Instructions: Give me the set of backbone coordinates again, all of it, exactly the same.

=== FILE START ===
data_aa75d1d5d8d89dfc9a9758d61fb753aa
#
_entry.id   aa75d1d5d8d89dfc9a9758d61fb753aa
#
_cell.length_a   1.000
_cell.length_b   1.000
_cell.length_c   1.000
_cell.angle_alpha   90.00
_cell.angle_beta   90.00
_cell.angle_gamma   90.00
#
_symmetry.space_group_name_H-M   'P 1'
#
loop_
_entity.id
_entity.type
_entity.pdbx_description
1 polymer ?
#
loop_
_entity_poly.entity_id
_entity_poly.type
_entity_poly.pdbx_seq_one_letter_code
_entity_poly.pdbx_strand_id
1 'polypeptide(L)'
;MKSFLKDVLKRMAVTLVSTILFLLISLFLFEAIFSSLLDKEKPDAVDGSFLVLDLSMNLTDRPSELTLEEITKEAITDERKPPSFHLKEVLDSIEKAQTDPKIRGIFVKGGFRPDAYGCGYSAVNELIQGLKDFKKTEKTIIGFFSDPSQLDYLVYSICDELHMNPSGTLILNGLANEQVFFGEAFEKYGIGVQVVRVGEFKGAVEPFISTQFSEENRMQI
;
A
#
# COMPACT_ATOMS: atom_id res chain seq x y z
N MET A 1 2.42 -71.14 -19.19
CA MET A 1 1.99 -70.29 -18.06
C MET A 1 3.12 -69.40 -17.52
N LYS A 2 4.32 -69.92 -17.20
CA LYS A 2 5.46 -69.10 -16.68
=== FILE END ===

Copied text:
data_aa75d1d5d8d89dfc9a9758d61fb753aa
#
_entry.id   aa75d1d5d8d89dfc9a9758d61fb753aa
#
_cell.length_a   1.000
_cell.length_b   1.000
_cell.length_c   1.000
_cell.angle_alpha   90.00
_cell.angle_beta   90.00
_cell.angle_gamma   90.00
#
_symmetry.space_group_name_H-M   'P 1'
#
loop_
_entity.id
_entity.type
_entity.pdbx_description
1 polymer ?
#
loop_
_entity_poly.entity_id
_entity_poly.type
_entity_poly.pdbx_seq_one_letter_code
_entity_poly.pdbx_strand_id
1 'polypeptide(L)'
;MKSFLKDVLKRMAVTLVSTILFLLISLFLFEAIFSSLLDKEKPDAVDGSFLVLDLSMNLTDRPSELTLEEITKEAITDERKPPSFHLKEVLDSIEKAQTDPKIRGIFVKGGFRPDAYGCGYSAVNELIQGLKDFKKTEKTIIGFFSDPSQLDYLVYSICDELHMNPSGTLILNGLANEQVFFGEAFEKYGIGVQVVRVGEFKGAVEPFISTQFSEENRMQI
;
A
#
# COMPACT_ATOMS: atom_id res chain seq x y z
N MET A 1 2.42 -71.14 -19.19
CA MET A 1 1.99 -70.29 -18.06
C MET A 1 3.12 -69.40 -17.52
N LYS A 2 4.32 -69.92 -17.20
CA LYS A 2 5.46 -69.10 -16.68